We hear roses are hard to grow. . . . We hear they require constant care and treatment. . . . Depending on where we live, we hear they can’t stand the heat . . . the cold . . . the humidity . . . the arid air. The list of reasons not to grow roses is long, yet we persevere.—from the first chapter Most gardeners have tried, with more or less success, to grow roses. For a plant that has been in cultivation all over the world for millennia, roses have an oddly persistent reputation for being finicky and disease-prone, difficult to establish, and in need of constant tending. And then you see a sprawling shrub, loaded with yellow blossoms, spilling carelessly over a church dumpster or a climbing mass of red roses clambering over a chain link fence. You wonder why growing a rose bush in your backyard should be so intimidating. Now, veteran gardener and author Judy Barrett tackles the persistent rumors and illusions that inhibit many of us from trying our hand at cultivating roses. She answers the most common questions (how to water, prune, train, and choose the best locations, among others) and then points readers in the direction of the many good choices to be had among both antique and old roses (the Bourbons and China roses, for example) and some newer varieties (hybrid teas, miniatures, and others). She also gives advice about cold-hardy roses and offers tips for ensuring success with heat- and drought-tolerant Earth-Kind® roses. Illustrated with gorgeous photographs throughout, Yes, You Can Grow Roses will convince you that these beautiful plants are not nearly as fussy, frail, and persnickety as you thought. By following Barrett’s advice, you’ll enjoy season after season of durable, aromatic beauty in your garden.
The Western Herbal Tradition provides a comprehensive and critical exploration of the use of plant medicines through 2000 years of history from Dioscorides to the present day. It follows each of the 27 herbs through a wide range of key sources from European, Arabic and American traditions including Greek, Roman and Renaissance texts. A rich discussion of the historical texts is balanced with current application and research. The herbs have been selected on the basis of common use by practising herbalists. Each illustrated monograph contains: Species, identification and botanical description A study of the characterisation and medicinal use of the plants consistently drawn from featured herbals which includes the authors’ own translations from the Latin Assessment of past and current texts in the transmission of herbal knowledge Consideration of traditional therapeutics, including humoral and physiomedical approaches Suggestions towards a modern experiential approach through Goethean methodology Current evidence on pharmacological constituents Review of evidence on safety Recommendations for internal and external uses, prescribing and dosage Excellent illustrations accompany each monograph to aid learning First book to cover broader historical perspective and discussions of issues surrounding each herb Written by leading experts who are well known in the field Includes some monographs of which there is little material already available The bibliographic evidence provided could support applications for registration of Herbal Medicinal Products under the provisions of the Traditional Herbal Medicinal Product Directive An excellent valuable resource for everyone interested in herbal medicine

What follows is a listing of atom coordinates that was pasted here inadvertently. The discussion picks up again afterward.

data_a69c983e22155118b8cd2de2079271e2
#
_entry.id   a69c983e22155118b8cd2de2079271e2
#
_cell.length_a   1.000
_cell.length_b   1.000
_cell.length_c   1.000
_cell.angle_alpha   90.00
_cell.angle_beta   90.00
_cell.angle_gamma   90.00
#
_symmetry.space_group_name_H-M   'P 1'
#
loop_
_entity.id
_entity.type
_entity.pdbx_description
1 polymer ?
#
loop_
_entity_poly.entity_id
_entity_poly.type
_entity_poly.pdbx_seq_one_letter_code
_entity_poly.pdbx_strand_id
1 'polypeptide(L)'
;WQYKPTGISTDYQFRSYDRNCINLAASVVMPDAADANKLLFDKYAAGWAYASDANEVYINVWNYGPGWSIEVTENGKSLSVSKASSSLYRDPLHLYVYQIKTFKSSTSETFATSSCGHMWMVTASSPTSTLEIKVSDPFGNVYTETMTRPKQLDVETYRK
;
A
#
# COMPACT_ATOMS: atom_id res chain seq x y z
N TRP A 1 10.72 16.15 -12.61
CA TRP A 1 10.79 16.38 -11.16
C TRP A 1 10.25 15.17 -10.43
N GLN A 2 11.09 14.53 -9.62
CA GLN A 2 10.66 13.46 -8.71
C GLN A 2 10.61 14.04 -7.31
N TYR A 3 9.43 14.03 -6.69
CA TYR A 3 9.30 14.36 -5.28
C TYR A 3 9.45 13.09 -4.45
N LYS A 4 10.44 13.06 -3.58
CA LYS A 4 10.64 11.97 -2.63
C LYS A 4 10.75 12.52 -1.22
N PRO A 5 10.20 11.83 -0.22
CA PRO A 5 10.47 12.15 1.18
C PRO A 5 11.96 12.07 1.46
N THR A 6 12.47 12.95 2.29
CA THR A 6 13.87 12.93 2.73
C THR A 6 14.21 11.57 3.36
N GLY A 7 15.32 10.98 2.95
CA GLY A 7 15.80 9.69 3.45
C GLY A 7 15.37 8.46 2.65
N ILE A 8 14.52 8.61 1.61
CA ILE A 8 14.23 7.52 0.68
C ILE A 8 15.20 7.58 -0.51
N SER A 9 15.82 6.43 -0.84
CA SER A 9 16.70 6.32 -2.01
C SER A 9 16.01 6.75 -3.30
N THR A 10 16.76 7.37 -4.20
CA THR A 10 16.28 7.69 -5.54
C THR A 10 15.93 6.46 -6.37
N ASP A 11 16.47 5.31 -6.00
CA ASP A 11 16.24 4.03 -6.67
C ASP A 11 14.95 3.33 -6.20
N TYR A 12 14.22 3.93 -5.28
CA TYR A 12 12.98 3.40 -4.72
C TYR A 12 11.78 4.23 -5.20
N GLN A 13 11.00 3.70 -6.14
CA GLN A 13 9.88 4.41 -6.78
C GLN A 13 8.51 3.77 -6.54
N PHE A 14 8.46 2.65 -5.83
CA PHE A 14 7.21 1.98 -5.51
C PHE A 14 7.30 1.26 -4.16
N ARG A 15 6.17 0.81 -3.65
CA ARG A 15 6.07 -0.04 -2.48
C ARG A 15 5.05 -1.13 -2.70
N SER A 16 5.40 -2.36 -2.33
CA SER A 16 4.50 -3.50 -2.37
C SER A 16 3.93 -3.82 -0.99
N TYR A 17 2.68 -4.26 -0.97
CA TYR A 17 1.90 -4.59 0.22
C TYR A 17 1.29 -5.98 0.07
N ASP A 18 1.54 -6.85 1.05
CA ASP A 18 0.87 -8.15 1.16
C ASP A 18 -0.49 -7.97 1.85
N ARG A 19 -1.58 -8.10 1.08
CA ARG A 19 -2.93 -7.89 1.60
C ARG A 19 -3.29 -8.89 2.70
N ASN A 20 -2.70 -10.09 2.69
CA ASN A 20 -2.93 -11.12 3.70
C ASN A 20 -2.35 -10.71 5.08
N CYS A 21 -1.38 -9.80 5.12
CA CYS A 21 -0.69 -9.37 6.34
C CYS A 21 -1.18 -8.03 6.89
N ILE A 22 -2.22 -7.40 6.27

The House of Night is no ordinary school—and not just because it's for vampyres. It's a place where magic, religion, folklore, and mythology from multiple traditions merry meet and meld to create something incredible and new. In Nyx in the House of Night—a 2-color illustrated companion to the House of Night series—some of your favorite YA authors, plus a few experts, help you navigate the influences behind the House of Night series in a guide that would get even Damien's seal of approval. Travel with P.C. Cast as she gets her first tattoo in Ireland, climbs the ruins of Sgiach's castle, and discovers the lore that led to the Isle of Skye vampyres. Read Kristin Cast's defense of women in history and mythology who, like Zoey, have made a practice of juggling multiple men. Sit in on a vampyre lecture by Bryan Lankford, the real-life basis for House of Night instructor Dragon Lankford, on the parallels between Wiccan and vampyre circle rituals. Tour Tulsa's House of Night landmarks with local Amy H. Sturgis. Plus: •Karen Mahoney on Nyx and other goddesses of the night •John Edgar Browning on vampires in folklore, fiction, and reality •Jana Oliver on tattoos and other Marks •Ellen Steiber on feline familiars •Yasmine Galenorn on priestesses and goddess worship •Jordon Dane on Zoey's Cherokee heritage •Jeri Smith-Ready on the Raven Mockers and Kalona's less than heavenly inspiration •Christine Zika on the connection between Nyx and the Virgin Mary •Triniy Faegen on the Greek version of the Otherworld Nyx in the House of Night also includes an appendix of character names that reveals the myth behind Zoey's last name, which House of Night cats have ties to Camelot, Egypt, and Middle-earth, and more!
Humanity has always used symbols-material objects used to denote difficult, abstract concepts-to describe thoughts and feelings, or to protect secret truths from common knowledge. This concise A-Z guide is a fascinating work of reference that brings to light all the symbols and symbolisms of the world, many aspects of which have been lost to time, including Freemasonry, the Kabbalah, the tarot, astrology, alchemy, Zoroastrianism, and ancient cultures from Egypt to Japan.